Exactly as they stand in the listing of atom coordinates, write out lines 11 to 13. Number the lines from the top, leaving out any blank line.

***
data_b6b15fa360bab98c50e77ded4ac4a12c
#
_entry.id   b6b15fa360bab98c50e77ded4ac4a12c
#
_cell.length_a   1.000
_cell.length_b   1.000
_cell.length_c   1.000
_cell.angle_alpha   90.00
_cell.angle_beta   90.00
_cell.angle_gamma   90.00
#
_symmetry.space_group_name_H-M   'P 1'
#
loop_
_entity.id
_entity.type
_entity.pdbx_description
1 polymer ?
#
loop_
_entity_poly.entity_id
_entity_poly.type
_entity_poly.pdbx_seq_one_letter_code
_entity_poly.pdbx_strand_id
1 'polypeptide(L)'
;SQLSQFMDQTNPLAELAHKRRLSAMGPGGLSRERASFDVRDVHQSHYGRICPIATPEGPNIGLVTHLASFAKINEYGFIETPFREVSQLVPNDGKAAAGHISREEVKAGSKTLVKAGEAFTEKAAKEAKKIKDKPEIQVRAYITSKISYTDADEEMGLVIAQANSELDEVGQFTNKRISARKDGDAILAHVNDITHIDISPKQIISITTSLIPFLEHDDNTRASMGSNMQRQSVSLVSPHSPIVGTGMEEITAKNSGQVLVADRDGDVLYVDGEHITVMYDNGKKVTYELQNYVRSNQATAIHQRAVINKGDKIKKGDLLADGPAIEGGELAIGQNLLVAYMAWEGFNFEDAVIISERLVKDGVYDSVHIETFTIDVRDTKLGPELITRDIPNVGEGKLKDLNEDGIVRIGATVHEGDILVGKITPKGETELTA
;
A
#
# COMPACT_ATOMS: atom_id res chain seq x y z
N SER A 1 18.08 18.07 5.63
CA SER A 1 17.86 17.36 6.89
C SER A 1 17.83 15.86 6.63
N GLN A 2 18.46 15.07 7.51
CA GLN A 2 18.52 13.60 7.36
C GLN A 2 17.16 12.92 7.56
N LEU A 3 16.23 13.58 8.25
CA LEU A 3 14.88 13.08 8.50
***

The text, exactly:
#
_symmetry.space_group_name_H-M   'P 1'
#